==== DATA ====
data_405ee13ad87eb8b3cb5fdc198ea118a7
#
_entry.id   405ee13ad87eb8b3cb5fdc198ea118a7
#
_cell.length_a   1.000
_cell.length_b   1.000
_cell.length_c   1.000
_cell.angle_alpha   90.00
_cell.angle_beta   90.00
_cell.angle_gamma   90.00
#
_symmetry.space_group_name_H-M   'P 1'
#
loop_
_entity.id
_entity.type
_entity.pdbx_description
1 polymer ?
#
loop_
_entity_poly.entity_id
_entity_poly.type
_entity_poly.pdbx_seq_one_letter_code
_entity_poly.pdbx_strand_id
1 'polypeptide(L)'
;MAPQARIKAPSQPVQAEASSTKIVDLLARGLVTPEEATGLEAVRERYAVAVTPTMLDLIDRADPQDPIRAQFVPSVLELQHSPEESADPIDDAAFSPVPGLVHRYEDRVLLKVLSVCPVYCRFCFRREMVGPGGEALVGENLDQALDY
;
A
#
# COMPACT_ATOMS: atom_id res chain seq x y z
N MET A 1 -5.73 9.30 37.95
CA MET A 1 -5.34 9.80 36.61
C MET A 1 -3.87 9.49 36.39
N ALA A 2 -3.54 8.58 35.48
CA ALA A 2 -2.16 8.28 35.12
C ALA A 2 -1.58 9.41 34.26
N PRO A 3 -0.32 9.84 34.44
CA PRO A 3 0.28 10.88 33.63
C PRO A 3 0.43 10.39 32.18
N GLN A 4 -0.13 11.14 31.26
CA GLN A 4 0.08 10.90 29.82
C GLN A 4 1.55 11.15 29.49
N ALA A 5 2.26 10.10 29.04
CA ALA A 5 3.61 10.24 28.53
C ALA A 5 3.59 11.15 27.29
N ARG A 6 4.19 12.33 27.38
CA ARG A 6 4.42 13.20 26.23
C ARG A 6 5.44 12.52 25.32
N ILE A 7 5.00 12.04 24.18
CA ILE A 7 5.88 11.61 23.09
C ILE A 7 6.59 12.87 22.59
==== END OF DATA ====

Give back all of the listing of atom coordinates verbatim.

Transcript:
data_405ee13ad87eb8b3cb5fdc198ea118a7
#
_entry.id   405ee13ad87eb8b3cb5fdc198ea118a7
#
_cell.length_a   1.000
_cell.length_b   1.000
_cell.length_c   1.000
_cell.angle_alpha   90.00
_cell.angle_beta   90.00
_cell.angle_gamma   90.00
#
_symmetry.space_group_name_H-M   'P 1'
#
loop_
_entity.id
_entity.type
_entity.pdbx_description
1 polymer ?
#
loop_
_entity_poly.entity_id
_entity_poly.type
_entity_poly.pdbx_seq_one_letter_code
_entity_poly.pdbx_strand_id
1 'polypeptide(L)'
;MAPQARIKAPSQPVQAEASSTKIVDLLARGLVTPEEATGLEAVRERYAVAVTPTMLDLIDRADPQDPIRAQFVPSVLELQHSPEESADPIDDAAFSPVPGLVHRYEDRVLLKVLSVCPVYCRFCFRREMVGPGGEALVGENLDQALDY
;
A
#
# COMPACT_ATOMS: atom_id res chain seq x y z
N MET A 1 -5.73 9.30 37.95
CA MET A 1 -5.34 9.80 36.61
C MET A 1 -3.87 9.49 36.39
N ALA A 2 -3.54 8.58 35.48
CA ALA A 2 -2.16 8.28 35.12
C ALA A 2 -1.58 9.41 34.26
N PRO A 3 -0.32 9.84 34.44
CA PRO A 3 0.28 10.88 33.63
C PRO A 3 0.43 10.39 32.18
N GLN A 4 -0.13 11.14 31.26
CA GLN A 4 0.08 10.90 29.82
C GLN A 4 1.55 11.15 29.49
N ALA A 5 2.26 10.10 29.04
CA ALA A 5 3.61 10.24 28.53
C ALA A 5 3.59 11.15 27.29
N ARG A 6 4.19 12.33 27.38
CA ARG A 6 4.42 13.20 26.23
C ARG A 6 5.44 12.52 25.32
N ILE A 7 5.00 12.04 24.18
CA ILE A 7 5.88 11.61 23.09
C ILE A 7 6.59 12.87 22.59